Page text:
Small Business Owners Should Plan for the Three D’s

You form a partnership with a business colleague.  Everything is going well, business is growing and life can’t get any better.  Then your business partner’s husband asks for a divorce.  Does your partnership agreement address the issues relating to the divorce of a partner?  What if your partner is your spouse and they have asked for a divorce?

You are running a successful business as a sole proprietor.  Driving home from work you are injured in an automobile accident and will need several weeks to recover.  Will your employees be able to continue in your absence?  Could your spouse, beneficiaries or employees easily continue or wind up your business if the accident had been fatal?

Whatever your business structure your business plan and managing documents should address these unpleasant possibilities.  While the following is not an exhaustive list having an answer to these key questions will get you well on the way to planning for the three D’s.


Consider your key job functions.  Is anyone else currently trained in some or all of those functions?  If not, why not?  Consider the answer to this question carefully.  If no one is cross trained because there is not enough time or you didn’t think it was important, perhaps you should reconsider.

If you have security concerns consider a method that employs two or more people in your absence.  For example, checks that require two signatures so that two key employees or an employee and a trusted family member or friend must sign the checks.  If you have a CPA or bookkeeper perhaps they could step in to cover your accounting functions until you return.

Do you have a senior staffer capable of managing employees, overall business supervision and basic business decision making?  If you are a one man shop, is there someone in a related business that you could partner with to cover for each other in emergency situations?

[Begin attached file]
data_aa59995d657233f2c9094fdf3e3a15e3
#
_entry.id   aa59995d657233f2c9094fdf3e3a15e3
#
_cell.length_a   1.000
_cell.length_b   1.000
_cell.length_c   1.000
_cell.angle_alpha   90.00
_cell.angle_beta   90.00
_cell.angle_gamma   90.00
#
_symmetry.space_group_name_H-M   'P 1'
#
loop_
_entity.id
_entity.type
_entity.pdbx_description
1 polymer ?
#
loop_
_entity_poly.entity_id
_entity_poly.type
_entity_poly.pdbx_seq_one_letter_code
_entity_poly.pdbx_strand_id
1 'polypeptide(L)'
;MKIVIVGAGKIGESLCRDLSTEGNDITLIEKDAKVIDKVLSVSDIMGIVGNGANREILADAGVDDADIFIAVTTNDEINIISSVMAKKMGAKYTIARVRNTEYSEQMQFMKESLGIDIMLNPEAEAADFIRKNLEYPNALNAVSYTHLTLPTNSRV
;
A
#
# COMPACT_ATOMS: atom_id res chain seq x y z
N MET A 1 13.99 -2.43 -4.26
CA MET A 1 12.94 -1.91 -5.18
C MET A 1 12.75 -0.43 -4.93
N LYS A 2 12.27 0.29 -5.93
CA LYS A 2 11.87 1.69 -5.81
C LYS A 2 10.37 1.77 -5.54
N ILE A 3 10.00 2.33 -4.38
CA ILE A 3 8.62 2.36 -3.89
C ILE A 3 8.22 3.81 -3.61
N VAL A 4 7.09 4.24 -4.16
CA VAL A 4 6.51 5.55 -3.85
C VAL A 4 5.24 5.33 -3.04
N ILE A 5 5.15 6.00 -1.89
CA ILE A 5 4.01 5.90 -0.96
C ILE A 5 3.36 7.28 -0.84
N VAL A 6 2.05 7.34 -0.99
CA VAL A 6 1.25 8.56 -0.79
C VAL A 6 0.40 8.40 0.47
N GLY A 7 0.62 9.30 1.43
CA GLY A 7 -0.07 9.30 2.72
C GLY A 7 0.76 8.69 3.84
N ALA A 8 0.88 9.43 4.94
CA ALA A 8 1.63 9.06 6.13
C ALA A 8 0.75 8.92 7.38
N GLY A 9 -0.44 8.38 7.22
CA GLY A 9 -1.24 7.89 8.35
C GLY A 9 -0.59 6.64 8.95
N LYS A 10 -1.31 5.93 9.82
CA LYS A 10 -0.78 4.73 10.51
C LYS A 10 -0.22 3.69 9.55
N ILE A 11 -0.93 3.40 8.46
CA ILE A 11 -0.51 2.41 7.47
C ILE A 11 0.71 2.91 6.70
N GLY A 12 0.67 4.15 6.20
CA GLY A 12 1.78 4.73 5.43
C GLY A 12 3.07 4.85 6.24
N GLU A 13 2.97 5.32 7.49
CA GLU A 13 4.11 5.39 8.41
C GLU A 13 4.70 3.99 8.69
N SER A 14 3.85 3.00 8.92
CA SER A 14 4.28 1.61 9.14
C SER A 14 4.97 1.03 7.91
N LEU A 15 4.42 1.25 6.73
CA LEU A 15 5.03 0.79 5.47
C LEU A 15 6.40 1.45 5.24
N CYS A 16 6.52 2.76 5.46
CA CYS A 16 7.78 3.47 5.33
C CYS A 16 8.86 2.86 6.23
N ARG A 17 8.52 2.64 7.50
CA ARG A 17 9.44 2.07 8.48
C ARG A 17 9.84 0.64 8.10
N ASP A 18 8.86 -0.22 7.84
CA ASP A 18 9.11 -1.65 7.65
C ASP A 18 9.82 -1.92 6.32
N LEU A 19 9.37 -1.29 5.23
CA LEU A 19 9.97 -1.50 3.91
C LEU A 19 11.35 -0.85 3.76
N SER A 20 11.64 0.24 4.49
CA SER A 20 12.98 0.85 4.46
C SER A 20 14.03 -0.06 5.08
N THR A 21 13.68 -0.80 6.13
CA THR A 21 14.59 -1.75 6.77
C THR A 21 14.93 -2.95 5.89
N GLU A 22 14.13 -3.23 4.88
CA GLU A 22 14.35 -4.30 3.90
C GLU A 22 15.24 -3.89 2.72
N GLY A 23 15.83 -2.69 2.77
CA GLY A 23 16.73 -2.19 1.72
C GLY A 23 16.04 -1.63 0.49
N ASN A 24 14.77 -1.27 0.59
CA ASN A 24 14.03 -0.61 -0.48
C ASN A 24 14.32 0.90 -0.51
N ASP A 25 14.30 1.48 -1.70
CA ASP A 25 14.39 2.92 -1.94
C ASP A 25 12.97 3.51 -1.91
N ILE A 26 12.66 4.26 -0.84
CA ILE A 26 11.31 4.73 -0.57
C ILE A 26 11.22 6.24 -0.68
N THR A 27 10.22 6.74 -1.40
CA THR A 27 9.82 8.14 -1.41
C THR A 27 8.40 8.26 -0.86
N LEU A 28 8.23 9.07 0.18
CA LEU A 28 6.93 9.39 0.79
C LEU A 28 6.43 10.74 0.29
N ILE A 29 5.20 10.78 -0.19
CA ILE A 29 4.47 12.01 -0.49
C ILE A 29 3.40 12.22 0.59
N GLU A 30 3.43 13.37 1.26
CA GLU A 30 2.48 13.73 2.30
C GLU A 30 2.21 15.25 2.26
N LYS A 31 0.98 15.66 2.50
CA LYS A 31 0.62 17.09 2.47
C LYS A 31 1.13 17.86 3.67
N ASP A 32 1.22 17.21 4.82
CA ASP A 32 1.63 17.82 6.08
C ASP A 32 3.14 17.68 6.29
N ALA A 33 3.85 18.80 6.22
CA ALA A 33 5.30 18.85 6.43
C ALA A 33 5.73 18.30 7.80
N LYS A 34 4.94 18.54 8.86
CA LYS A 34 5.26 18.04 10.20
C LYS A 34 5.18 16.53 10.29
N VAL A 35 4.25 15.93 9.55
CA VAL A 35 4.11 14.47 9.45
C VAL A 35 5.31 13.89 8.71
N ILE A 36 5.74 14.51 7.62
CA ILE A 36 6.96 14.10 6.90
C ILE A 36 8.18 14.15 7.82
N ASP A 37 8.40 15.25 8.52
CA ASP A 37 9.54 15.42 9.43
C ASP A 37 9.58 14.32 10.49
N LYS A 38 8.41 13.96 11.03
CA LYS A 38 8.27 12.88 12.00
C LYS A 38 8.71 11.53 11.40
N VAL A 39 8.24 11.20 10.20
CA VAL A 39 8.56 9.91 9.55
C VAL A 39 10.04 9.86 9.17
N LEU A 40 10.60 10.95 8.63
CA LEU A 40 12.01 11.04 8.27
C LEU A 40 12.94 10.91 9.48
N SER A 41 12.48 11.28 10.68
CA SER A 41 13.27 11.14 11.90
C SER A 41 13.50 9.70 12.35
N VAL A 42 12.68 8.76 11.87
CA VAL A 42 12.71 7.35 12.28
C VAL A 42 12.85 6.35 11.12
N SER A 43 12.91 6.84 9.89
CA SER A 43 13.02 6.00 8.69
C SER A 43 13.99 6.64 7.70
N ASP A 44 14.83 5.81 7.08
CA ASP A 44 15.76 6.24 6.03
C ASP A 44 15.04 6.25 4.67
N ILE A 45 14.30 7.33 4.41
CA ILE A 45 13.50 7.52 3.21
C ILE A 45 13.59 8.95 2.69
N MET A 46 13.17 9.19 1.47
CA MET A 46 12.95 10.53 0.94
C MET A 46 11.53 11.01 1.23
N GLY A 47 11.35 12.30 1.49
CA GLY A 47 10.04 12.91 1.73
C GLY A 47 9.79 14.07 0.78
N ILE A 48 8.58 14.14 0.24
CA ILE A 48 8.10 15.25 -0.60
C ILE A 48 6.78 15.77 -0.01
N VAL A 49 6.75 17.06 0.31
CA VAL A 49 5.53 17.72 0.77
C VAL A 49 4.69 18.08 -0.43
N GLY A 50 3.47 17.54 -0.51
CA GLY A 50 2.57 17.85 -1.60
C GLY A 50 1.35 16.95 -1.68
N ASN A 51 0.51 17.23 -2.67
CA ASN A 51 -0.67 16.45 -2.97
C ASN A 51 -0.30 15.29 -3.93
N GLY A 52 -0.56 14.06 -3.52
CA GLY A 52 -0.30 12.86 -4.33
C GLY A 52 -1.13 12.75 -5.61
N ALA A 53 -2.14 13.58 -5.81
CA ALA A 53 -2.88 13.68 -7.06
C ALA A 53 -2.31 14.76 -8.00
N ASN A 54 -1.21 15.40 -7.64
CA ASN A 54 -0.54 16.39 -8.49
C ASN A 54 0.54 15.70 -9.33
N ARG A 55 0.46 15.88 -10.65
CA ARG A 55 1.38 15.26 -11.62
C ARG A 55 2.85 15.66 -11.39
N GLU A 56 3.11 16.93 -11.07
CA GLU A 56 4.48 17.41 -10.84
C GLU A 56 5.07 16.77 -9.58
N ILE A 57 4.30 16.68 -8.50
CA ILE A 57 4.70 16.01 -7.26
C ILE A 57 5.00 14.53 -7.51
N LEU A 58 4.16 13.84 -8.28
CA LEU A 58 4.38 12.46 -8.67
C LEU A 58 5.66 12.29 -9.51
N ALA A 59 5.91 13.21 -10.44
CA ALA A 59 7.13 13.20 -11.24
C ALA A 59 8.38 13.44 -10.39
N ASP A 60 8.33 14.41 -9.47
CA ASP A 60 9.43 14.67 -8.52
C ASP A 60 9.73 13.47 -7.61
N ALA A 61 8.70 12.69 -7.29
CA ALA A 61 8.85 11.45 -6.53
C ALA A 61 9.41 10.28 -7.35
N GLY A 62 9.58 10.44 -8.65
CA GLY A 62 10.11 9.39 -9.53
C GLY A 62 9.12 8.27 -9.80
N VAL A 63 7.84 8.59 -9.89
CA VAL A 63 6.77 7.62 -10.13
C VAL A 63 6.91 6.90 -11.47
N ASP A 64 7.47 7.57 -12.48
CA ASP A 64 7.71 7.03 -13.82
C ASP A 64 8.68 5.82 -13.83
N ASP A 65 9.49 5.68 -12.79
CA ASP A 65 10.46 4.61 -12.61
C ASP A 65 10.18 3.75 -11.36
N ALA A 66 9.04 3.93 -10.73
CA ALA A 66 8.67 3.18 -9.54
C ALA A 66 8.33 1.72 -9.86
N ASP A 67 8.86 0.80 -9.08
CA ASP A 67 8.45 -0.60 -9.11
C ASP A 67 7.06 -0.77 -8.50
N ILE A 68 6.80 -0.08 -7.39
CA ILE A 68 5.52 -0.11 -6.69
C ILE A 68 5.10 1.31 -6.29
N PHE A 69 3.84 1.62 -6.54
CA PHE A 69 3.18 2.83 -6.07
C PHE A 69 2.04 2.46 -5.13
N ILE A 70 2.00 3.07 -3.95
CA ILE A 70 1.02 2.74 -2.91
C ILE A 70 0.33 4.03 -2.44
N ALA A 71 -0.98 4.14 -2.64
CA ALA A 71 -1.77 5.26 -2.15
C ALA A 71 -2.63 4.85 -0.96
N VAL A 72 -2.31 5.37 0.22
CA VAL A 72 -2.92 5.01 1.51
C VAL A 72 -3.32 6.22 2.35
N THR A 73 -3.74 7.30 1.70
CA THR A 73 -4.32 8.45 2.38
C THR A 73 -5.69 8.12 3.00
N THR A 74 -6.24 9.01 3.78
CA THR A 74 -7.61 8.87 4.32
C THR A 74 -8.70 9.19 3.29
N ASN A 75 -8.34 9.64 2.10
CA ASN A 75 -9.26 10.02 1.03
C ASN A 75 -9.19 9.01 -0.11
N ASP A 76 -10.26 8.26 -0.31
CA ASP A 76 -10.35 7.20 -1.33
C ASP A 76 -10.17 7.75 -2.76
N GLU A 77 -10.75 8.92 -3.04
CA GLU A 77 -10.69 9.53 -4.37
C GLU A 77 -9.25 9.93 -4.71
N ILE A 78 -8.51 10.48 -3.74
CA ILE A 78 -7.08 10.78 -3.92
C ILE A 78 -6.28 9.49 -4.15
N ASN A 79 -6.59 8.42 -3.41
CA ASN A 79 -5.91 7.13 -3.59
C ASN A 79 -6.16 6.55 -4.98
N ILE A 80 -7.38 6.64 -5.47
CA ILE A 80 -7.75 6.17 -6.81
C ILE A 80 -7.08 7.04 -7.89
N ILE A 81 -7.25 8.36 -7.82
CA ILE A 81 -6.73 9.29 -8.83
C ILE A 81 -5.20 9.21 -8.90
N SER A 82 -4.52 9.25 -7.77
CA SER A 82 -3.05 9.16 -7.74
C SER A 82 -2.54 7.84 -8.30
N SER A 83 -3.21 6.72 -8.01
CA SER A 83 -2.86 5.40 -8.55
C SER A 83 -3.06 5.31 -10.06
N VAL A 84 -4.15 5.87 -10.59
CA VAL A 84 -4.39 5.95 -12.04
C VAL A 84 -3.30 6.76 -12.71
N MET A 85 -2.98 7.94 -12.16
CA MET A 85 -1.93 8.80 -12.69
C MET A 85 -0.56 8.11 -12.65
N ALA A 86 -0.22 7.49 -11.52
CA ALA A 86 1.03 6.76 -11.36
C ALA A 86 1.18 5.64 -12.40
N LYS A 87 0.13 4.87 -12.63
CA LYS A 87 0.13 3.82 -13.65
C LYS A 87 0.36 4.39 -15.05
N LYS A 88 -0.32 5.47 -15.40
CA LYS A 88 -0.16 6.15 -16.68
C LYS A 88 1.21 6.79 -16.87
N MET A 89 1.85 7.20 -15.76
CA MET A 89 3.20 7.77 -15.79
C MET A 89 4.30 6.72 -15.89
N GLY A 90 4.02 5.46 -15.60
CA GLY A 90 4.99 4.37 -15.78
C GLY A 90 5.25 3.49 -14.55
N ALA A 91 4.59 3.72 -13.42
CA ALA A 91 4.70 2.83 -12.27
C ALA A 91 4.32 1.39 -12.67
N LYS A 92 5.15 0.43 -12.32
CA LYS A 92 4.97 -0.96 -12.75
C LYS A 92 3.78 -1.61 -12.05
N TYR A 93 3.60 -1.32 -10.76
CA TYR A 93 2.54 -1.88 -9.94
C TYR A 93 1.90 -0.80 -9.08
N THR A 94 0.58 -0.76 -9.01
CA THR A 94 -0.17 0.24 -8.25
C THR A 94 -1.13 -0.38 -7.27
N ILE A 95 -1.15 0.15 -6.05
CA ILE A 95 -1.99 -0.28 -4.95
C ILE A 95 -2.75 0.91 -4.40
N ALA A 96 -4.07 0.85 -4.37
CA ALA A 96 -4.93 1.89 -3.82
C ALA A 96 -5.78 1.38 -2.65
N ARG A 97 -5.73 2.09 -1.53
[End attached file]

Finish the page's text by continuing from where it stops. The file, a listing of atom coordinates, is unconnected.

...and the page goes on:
Does your managing agreement address what happens if someone is getting divorced?  Does your plan define who owns the stock, is a member of the LLC or is a partner in the partnership?  Have you defined a method for one party to buy out another?  If allowing a divorced spouse to own a portion of the business is unavoidable have you addressed voting rights and decision making?

If the divorce is happening within the company management will the business continue?  If so, which party has the right to stay in the business?  What rights does the person leaving the company have to reimbursement for their share and efforts in building the company?


The key question here is can the business exist without you or are you the business?  If you are the business, then your planning should make it easy for those left behind to resolve unfinished work, collect unpaid bills and perform the other functions necessary to wind up your business.

If your business can exist without you and you wish to make that legacy an option.  Start by reviewing the issues raised in the disability section.  Do you have a clear succession plan?  Who is to step up and take over your job if you have passed?  Does that person know?  Are the properly trained?


Planning for the three D’s requires a great deal of thought and some difficult decisions but your business will be the better for your planning.

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Law Offices of Debbie J. Cunningham

Debbie Cunningham is an Irving attorney providing affordable estate planning to the Dallas/ Fort-Worth areas. She understands the steps you should take to protect yourself and your loved ones. Debbie is family-focused and wants to ensure her clients are fully informed on the options that are available for their families. Debbie’s own blended family has given her valuable insights into the complexities of family dynamics.

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